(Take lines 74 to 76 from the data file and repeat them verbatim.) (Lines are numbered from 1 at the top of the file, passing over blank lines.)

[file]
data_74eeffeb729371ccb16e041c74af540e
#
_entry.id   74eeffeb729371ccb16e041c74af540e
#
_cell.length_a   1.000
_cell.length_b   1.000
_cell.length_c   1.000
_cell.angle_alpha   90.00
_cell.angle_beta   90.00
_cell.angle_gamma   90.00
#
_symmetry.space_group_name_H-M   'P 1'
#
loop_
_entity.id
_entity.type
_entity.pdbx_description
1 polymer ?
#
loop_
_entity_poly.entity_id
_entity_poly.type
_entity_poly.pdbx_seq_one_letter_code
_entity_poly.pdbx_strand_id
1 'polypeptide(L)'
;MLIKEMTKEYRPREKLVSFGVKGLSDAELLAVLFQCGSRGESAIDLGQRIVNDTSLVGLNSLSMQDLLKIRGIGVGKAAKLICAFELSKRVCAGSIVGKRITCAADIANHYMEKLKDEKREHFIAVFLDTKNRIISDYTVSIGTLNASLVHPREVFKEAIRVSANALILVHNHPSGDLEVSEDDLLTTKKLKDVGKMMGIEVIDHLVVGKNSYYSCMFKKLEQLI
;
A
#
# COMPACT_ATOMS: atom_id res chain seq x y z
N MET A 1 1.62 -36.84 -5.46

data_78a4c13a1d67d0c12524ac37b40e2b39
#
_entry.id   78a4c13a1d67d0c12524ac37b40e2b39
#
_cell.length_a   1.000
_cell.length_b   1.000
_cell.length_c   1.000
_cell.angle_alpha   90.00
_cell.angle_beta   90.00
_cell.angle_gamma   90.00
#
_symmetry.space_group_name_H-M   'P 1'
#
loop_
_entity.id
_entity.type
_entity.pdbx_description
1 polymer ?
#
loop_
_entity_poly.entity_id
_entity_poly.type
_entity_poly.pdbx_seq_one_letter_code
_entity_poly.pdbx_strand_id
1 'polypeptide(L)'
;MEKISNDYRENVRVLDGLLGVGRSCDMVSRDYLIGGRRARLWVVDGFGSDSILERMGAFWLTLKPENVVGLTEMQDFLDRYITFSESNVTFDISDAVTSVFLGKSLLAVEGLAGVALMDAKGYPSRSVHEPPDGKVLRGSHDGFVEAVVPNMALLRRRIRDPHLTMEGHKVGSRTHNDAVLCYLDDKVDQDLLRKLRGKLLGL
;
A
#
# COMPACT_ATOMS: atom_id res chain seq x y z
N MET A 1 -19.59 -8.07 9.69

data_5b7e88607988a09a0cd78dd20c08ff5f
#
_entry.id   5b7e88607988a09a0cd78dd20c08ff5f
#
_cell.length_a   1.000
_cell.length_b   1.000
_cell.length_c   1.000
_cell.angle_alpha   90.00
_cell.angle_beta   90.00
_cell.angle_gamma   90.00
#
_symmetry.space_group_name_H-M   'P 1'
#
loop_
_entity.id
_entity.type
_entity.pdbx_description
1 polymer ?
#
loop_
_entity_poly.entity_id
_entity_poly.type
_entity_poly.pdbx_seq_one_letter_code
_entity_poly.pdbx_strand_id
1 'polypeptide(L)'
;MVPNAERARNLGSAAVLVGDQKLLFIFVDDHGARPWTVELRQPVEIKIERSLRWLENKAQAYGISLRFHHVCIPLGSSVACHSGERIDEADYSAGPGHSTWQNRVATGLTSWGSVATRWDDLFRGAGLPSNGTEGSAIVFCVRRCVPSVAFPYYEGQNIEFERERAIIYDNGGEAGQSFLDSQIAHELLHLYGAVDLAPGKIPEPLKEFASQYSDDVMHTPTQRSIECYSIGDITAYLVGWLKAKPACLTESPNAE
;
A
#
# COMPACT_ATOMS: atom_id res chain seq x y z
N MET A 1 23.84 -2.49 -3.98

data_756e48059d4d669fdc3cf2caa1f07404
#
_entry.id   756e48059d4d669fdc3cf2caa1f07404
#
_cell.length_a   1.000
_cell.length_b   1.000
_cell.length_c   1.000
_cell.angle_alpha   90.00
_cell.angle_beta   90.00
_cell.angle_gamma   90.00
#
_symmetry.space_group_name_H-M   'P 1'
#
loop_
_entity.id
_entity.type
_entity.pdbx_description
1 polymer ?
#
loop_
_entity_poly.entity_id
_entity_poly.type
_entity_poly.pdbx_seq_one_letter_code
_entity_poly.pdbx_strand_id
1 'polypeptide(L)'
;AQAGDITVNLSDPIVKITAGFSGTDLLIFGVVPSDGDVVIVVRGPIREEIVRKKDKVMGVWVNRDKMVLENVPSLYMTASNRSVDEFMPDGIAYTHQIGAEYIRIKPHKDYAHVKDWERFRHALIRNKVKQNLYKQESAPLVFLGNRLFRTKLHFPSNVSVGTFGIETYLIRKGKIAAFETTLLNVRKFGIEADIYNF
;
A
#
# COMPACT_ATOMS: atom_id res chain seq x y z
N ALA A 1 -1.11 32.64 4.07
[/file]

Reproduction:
_symmetry.space_group_name_H-M   'P 1'
#
loop_